Dense submodule

In abstract algebra, specifically in module theory, a dense submodule of a module is a refinement of the notion of an essential submodule. If N is a dense submodule of M, it may alternatively be said that "N  M is a rational extension". Dense submodules are connected with rings of quotients in noncommutative ring theory. Most of the results appearing here were first established in (Johnson 1951), (Utumi 1956) and (Findlay & Lambek 1958).

It should be noticed that this terminology is different from the notion of a dense subset in general topology. No topology is needed to define a dense submodule, and a dense submodule may or may not be topologically dense in a module with topology.


This article modifies exposition appearing in (Storrer 1972) and (Lam 1999, p. 272). Let R be a ring, and M be a right R module with submodule N. For an element y of M, define

Note that the expression y−1 is only formal since it is not meaningful to speak of the module-element y being invertible, but the notation helps to suggest that y⋅(y−1N)  N. The set y −1N is always a right ideal of R.

A submodule N of M is said to be a dense submodule if for all x and y in M with x  0, there exists an r in R such that xr  {0} and yr is in N. In other words, using the introduced notation, the set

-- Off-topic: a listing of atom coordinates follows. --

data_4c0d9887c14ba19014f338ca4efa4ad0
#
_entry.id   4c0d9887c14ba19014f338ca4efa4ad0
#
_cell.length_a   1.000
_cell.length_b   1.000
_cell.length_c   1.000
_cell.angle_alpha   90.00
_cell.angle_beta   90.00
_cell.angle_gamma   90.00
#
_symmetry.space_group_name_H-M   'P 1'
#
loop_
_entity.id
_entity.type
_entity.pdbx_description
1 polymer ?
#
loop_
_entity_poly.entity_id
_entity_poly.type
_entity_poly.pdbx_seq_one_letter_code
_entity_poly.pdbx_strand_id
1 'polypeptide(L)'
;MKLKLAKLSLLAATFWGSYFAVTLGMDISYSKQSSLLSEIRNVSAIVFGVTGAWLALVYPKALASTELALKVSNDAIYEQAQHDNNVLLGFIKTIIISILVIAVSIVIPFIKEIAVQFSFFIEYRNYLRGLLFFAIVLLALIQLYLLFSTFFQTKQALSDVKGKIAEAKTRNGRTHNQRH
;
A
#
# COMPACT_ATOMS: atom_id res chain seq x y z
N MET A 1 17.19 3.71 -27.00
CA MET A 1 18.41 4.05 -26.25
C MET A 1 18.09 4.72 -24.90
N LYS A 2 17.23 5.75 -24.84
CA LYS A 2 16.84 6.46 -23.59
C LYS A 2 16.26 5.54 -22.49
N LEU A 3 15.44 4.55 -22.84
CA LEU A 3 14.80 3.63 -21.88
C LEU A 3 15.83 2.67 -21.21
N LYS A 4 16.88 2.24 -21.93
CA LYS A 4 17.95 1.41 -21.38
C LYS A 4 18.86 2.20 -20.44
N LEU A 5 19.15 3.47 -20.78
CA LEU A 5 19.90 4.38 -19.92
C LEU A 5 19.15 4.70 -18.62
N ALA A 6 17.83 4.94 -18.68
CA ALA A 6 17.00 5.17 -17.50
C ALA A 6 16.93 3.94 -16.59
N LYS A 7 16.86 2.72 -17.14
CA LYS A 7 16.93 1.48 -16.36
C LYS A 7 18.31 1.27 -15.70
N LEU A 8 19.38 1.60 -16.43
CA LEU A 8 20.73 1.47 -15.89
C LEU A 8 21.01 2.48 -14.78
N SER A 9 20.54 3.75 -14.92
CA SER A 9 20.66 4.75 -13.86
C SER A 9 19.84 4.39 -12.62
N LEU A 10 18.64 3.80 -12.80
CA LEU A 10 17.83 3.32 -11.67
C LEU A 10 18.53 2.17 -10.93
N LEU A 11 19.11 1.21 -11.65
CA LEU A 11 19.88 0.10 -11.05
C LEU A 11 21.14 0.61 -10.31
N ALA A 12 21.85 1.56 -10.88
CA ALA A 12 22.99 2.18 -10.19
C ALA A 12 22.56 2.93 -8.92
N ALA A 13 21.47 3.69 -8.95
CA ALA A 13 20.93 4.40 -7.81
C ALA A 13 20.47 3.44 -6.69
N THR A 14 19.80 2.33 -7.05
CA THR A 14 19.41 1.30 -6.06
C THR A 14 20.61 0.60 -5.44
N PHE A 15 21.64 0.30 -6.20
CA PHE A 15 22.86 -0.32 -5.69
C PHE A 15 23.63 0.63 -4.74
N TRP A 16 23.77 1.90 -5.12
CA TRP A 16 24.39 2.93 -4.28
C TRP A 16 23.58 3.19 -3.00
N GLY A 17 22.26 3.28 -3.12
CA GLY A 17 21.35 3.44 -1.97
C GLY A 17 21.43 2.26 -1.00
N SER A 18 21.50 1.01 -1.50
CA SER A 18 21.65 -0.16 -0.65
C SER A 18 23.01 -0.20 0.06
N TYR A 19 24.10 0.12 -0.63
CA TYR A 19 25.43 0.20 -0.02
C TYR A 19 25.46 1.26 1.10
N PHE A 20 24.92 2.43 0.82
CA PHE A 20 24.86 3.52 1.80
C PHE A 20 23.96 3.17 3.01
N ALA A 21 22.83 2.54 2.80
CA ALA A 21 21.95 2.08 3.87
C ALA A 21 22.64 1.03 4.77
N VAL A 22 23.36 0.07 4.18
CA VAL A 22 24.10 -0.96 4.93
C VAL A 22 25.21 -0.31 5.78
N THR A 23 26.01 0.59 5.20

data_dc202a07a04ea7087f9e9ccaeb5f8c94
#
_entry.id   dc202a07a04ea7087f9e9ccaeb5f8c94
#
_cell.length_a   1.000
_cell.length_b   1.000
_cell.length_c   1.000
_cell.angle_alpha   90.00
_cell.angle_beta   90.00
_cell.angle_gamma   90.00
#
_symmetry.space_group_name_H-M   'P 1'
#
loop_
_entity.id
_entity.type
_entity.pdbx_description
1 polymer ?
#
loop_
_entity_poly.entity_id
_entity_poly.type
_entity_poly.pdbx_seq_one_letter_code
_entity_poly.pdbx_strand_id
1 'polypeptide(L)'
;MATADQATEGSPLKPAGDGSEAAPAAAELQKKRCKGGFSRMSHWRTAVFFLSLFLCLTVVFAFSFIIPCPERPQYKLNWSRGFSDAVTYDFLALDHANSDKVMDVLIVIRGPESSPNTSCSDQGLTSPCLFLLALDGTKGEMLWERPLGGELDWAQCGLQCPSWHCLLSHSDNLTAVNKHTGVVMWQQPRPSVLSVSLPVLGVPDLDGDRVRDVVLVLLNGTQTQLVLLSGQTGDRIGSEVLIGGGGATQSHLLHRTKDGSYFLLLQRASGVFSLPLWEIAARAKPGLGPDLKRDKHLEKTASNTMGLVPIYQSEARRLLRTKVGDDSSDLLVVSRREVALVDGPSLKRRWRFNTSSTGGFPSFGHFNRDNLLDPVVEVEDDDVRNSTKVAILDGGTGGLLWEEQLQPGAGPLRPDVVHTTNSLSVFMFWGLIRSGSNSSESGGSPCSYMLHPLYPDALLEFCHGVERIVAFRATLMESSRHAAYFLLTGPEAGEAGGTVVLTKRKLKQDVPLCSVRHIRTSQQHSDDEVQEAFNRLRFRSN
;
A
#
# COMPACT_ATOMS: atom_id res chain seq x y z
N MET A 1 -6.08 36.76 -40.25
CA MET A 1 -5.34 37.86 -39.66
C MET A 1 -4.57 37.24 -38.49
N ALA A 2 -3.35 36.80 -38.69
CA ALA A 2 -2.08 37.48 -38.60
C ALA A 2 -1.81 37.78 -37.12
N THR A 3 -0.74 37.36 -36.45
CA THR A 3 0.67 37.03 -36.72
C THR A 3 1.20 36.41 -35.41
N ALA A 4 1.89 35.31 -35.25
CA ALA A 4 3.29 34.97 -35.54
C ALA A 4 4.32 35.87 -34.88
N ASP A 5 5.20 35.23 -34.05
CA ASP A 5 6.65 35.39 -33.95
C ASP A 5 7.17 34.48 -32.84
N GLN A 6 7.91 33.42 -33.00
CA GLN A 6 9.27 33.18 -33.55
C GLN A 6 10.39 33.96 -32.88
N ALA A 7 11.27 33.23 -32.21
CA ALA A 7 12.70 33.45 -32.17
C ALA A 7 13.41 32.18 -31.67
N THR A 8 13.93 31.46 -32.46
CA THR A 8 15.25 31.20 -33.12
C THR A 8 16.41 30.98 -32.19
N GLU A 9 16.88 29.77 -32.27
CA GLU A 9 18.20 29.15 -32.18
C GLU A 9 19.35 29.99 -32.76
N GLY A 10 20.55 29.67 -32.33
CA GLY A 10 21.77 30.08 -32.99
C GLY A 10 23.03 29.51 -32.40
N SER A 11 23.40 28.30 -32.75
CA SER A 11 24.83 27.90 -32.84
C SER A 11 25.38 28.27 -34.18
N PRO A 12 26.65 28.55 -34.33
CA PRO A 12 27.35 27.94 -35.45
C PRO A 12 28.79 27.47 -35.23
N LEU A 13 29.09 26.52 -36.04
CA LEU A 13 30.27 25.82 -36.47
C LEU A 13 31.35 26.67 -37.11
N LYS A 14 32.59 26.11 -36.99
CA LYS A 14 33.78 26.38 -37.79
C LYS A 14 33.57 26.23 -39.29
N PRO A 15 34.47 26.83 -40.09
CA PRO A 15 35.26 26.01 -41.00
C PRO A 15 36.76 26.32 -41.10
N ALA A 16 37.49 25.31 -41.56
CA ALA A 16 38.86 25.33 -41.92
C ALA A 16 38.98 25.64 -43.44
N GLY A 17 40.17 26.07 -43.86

In this case, the relationship is denoted by

Another equivalent definition is homological in nature: N is dense in M if and only if

where E(M) is the injective hull of M.




Rational hull of a module

Every right R module M has a maximal essential extension E(M) which is its injective hull. The analogous construction using a maximal dense extension results in the rational hull (M) which is a submodule of E(M). When a module has no proper rational extension, so that (M) = M, the module is said to be rationally complete. If R is right nonsingular, then of course (M) = E(M).

The rational hull is readily identified within the injective hull. Let S=EndR(E(M)) be the endomorphism ring of the injective hull. Then an element x of the injective hull is in the rational hull if and only if x is sent to zero by all maps in S which are zero on M. In symbols,

In general, there may be maps in S which are zero on M and yet are nonzero for some x not in M, and such an x would not be in the rational hull.

Maximal right ring of quotients

The maximal right ring of quotients can be described in two ways in connection with dense right ideals of R.


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